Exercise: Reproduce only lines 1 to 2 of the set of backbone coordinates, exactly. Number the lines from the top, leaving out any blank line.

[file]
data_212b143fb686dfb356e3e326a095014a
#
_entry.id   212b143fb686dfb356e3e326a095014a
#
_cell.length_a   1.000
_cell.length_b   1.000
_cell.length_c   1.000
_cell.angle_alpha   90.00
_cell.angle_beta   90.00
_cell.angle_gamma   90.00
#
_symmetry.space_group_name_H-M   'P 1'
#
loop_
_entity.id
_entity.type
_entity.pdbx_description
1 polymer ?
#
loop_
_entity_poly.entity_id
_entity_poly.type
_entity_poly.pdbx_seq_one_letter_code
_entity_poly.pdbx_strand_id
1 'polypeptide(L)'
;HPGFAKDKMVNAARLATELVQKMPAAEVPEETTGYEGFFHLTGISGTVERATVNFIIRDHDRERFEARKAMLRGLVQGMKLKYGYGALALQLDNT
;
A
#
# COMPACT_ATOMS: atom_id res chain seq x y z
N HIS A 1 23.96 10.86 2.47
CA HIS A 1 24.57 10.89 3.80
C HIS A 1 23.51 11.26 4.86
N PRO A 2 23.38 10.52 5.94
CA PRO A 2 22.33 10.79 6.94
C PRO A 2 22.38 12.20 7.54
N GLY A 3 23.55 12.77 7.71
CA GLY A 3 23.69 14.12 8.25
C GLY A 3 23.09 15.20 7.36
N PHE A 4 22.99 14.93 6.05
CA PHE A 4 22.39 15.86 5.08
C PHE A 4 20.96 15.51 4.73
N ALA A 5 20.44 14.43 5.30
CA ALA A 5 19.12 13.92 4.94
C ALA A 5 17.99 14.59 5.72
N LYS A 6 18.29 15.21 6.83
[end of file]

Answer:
data_212b143fb686dfb356e3e326a095014a
#